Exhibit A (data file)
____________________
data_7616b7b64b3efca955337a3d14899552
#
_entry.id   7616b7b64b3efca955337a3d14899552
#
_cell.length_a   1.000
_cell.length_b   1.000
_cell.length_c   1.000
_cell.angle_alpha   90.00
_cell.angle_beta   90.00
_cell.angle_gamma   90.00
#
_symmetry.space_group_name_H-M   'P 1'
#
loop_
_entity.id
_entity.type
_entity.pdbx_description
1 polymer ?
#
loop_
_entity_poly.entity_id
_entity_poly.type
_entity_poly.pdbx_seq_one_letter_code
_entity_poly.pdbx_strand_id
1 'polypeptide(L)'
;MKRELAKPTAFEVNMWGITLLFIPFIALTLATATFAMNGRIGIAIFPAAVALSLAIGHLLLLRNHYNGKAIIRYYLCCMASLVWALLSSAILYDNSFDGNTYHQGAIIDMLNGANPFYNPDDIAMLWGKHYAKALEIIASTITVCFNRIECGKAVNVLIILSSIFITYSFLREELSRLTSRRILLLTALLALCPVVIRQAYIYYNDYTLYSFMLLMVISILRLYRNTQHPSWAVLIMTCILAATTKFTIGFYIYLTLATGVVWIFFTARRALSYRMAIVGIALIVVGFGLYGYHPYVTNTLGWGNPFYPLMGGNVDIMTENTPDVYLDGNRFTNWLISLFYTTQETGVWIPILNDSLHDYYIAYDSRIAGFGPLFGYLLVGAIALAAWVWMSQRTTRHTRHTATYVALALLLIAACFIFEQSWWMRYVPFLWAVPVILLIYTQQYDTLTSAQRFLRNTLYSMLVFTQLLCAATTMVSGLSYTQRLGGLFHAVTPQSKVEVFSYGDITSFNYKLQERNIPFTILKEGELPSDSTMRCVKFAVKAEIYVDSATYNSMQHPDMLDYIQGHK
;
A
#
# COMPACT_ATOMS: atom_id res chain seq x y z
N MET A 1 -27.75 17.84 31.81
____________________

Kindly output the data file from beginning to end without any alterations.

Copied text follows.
data_7616b7b64b3efca955337a3d14899552
#
_entry.id   7616b7b64b3efca955337a3d14899552
#
_cell.length_a   1.000
_cell.length_b   1.000
_cell.length_c   1.000
_cell.angle_alpha   90.00
_cell.angle_beta   90.00
_cell.angle_gamma   90.00
#
_symmetry.space_group_name_H-M   'P 1'
#
loop_
_entity.id
_entity.type
_entity.pdbx_description
1 polymer ?
#
loop_
_entity_poly.entity_id
_entity_poly.type
_entity_poly.pdbx_seq_one_letter_code
_entity_poly.pdbx_strand_id
1 'polypeptide(L)'
;MKRELAKPTAFEVNMWGITLLFIPFIALTLATATFAMNGRIGIAIFPAAVALSLAIGHLLLLRNHYNGKAIIRYYLCCMASLVWALLSSAILYDNSFDGNTYHQGAIIDMLNGANPFYNPDDIAMLWGKHYAKALEIIASTITVCFNRIECGKAVNVLIILSSIFITYSFLREELSRLTSRRILLLTALLALCPVVIRQAYIYYNDYTLYSFMLLMVISILRLYRNTQHPSWAVLIMTCILAATTKFTIGFYIYLTLATGVVWIFFTARRALSYRMAIVGIALIVVGFGLYGYHPYVTNTLGWGNPFYPLMGGNVDIMTENTPDVYLDGNRFTNWLISLFYTTQETGVWIPILNDSLHDYYIAYDSRIAGFGPLFGYLLVGAIALAAWVWMSQRTTRHTRHTATYVALALLLIAACFIFEQSWWMRYVPFLWAVPVILLIYTQQYDTLTSAQRFLRNTLYSMLVFTQLLCAATTMVSGLSYTQRLGGLFHAVTPQSKVEVFSYGDITSFNYKLQERNIPFTILKEGELPSDSTMRCVKFAVKAEIYVDSATYNSMQHPDMLDYIQGHK
;
A
#
# COMPACT_ATOMS: atom_id res chain seq x y z
N MET A 1 -27.75 17.84 31.81